Many people are surprised to learn that large parts of Northern California are actually considered “semi-arid”. San Francisco is an anomaly with all its fog and cool summers. Here in Sonoma, we don’t see rain usually from April to October or November. Before El Niño saved us (somewhat) this past year, it felt as if we hadn’t seen rain for years. That’s one reason, I’ve decided to landscape only with California natives — specifically those native to this area. Which means they’ll be cool with loads of abuse from Mother Nature in the form of 100 degree days, 50 degree nights and annual rain that seems to come only in a few select months. Needless to say, I won’t be planting those ubiquitous “Tuscan” gardens which are everywhere in California but which you’d never see in Tuscany. Those gardens require watering because, hey, unlike Sonoma, it rains in the summer in Tuscany!

So far my natives-only strategy has worked out great. Well, with a few exceptions. It seems we’ve created some micro-climates that more closely resemble the Mojave Desert or at least have temperatures 20 degrees hotter than the surrounding ecosystem. Most of these areas are where we have a South facing adobe or concrete wall. The solution: if you’ve made a desert, plant a desert.

With Ranch Manager Louis on the case, these projects always start with rocks.

A very special rock. That we had to go out and buy. And that required large equipment to move.

A very special rock. That we have to go out and buy. And that requires large equipment to move.

But physics, a fulcrum and lots of muscle get that special rock to just the right orientation.

But physics, a fulcrum and lots of muscle get that special rock to just the right orientation.

Here’s why we have to get special rocks. We need rocks with lots of colors. And we need rocks with lots of holes. Ranch Manager Louis uses these holes as mini-planters.

rockgarden

It’s kind of his signature. You’ll see it everywhere at the Rancho.

Oh, and another reason we love rocks -- Western Fence Lizards!

Oh, and another reason we love rocks — Western Fence Lizards!

The next step is picking out plants. I’d like to say I play a big role in this. But, I’ve realized it’s best to rely on Ranch Manager Louis. Whatever I think I may want, he always finds something better. And he has a good eye for usually expensive plants that are available for an incredible deal. One thing I did ask for were cacti.

One cool cactus I got was this one with flowers that only bloom for less than a day. Guess what day one bloomed?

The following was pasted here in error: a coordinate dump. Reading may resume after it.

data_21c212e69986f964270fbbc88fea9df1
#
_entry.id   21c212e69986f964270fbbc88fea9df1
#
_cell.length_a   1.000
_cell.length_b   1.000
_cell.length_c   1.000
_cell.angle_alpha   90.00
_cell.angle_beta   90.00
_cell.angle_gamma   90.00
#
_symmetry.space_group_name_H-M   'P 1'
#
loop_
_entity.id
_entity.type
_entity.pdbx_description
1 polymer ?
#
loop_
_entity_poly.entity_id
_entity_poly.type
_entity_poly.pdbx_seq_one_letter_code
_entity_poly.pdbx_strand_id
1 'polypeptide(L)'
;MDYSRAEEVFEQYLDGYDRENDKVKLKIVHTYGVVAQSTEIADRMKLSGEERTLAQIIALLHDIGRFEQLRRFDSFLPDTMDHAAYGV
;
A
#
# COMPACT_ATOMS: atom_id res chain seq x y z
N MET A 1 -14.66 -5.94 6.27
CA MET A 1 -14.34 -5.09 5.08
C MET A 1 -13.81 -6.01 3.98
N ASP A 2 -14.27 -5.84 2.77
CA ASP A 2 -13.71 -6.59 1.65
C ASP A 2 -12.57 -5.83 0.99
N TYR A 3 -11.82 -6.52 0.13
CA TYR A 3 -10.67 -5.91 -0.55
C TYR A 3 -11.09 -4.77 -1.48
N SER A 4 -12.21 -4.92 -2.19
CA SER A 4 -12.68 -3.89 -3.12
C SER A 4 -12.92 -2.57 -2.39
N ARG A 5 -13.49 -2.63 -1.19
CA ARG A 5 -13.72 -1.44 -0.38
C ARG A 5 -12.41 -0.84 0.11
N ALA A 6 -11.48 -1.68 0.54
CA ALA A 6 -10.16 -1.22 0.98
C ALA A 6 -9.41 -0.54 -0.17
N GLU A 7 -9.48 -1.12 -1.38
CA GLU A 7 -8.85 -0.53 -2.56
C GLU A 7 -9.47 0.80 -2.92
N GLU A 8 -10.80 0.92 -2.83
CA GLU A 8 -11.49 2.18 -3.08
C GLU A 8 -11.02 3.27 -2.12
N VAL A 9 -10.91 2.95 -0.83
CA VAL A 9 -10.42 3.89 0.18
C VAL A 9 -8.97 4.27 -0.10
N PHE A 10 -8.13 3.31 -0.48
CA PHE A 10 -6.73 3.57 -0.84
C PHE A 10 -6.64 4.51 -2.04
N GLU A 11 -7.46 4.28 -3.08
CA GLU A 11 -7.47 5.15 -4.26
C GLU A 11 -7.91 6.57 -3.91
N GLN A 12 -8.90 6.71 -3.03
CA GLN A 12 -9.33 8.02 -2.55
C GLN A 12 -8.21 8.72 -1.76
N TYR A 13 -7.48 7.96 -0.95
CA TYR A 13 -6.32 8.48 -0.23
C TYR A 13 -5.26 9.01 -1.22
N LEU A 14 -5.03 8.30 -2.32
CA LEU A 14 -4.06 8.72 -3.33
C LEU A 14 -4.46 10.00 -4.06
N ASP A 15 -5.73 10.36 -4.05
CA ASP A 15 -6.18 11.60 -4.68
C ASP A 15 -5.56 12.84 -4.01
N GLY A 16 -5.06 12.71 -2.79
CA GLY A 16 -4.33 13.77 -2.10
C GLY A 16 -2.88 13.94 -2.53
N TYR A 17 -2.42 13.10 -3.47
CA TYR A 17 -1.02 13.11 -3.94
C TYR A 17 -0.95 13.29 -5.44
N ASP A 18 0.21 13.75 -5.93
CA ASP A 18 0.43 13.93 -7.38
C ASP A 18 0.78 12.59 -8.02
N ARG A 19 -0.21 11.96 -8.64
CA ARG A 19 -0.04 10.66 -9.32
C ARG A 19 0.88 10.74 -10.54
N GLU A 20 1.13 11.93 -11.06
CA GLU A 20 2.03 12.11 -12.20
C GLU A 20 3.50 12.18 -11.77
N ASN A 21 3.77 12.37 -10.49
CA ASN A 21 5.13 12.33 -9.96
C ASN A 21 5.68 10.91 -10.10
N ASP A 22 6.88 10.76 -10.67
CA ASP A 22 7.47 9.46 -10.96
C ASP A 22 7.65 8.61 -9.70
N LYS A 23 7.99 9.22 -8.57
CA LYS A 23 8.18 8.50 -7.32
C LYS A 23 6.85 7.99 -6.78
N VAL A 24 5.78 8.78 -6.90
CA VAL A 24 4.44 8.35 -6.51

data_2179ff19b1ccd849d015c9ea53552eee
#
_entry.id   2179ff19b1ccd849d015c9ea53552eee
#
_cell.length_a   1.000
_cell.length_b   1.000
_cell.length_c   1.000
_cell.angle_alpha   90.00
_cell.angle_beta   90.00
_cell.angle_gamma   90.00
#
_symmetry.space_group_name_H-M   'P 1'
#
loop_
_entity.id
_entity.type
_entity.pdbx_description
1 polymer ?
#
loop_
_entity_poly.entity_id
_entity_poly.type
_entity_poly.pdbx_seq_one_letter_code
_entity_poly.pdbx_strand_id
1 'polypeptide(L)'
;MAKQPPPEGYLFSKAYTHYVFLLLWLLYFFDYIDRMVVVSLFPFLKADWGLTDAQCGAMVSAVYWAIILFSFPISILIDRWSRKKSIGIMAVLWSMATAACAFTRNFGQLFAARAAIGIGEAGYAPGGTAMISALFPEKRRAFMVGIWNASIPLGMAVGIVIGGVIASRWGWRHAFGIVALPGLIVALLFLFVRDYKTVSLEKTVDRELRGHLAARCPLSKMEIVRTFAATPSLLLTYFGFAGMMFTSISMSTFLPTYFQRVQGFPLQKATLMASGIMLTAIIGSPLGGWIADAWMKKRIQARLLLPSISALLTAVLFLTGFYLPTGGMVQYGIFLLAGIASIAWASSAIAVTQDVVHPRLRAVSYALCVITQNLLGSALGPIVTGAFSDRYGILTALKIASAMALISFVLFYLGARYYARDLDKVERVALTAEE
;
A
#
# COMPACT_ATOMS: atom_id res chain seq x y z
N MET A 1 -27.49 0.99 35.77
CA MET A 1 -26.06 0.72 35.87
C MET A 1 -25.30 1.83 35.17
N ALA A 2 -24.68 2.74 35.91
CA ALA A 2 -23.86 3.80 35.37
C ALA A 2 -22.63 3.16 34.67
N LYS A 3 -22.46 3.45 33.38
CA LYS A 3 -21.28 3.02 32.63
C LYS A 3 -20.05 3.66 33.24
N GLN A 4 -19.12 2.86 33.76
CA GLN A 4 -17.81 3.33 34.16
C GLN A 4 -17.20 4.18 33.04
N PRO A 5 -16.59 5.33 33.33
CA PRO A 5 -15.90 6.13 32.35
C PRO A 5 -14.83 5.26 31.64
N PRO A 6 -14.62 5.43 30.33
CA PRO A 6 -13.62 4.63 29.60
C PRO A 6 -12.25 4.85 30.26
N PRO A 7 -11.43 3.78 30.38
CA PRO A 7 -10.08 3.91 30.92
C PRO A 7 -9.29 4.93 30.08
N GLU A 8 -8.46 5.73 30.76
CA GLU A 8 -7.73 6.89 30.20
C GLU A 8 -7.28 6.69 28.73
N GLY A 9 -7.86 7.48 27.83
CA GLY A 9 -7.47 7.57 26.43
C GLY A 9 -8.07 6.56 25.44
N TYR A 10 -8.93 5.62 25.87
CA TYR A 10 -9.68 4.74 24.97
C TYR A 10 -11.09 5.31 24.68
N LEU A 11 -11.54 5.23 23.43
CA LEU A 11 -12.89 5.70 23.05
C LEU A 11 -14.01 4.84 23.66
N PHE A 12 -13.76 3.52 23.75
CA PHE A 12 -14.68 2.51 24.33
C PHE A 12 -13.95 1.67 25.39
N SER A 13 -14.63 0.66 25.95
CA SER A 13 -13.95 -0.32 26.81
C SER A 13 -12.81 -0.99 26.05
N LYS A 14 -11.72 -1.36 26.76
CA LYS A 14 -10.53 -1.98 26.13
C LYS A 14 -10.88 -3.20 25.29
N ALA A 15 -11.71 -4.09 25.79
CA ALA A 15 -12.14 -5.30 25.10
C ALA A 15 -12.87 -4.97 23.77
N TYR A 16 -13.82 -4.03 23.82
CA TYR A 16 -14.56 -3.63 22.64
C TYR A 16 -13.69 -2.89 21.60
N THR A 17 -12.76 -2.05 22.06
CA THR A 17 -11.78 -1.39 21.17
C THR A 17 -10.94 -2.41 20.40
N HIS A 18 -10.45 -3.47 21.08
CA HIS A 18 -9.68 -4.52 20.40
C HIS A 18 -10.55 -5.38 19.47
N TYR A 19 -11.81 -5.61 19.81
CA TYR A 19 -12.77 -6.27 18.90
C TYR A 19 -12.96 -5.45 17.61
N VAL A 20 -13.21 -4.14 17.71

I got was this one with flowers that only bloom for less than a day. Guess on what day this one bloomed?

He also found me some great Milkweed -- you know the stuff that will save Monarch Butterflies. Did you ever imagine Milkweed would look this pretty?

He also found me some great Milkweed — you know the stuff that will save Monarch Butterflies. Did you ever imagine Milkweed would look this pretty?

Now I did go on some of those plant shopping trip, but I’m easily distracted.

For instance, I found this small decorative trailer. Just in case some White Trash Fairies show up in the garden.

For instance, I found this small decorative trailer. Just in case some White Trash Fairies show up in the garden. Somehow, I don’t think this will be allowed as a desertscape feature.

Another Ranch Manager Louis speciality is “prostrate” versions of familiar plants. These are plants that creep rather than grow up. You’ll see these draped over most of our walls.

But eventually it will drap itself over the wall and grow down. (We might need to stomp on it a bit to make that happen.)

This prostrate Rosemary will eventually grow down, but currently, it’s stubbornly popping up. (We might need to stomp on it a bit.)

When the desertscape was all done, I felt it was a mini-masterpiece. It’s certainly going to weather the desert conditions created by the adobe walls and the West facing location.

Here's Louis with his handywork. Note especially the tall cactus that always makes us giggle when we see it.)

Here’s Louis with his handywork. (Note especially the tall cactus that always makes us giggle when we see it.) We call it the FU Cactus, because it’s extending its very long middle finger.

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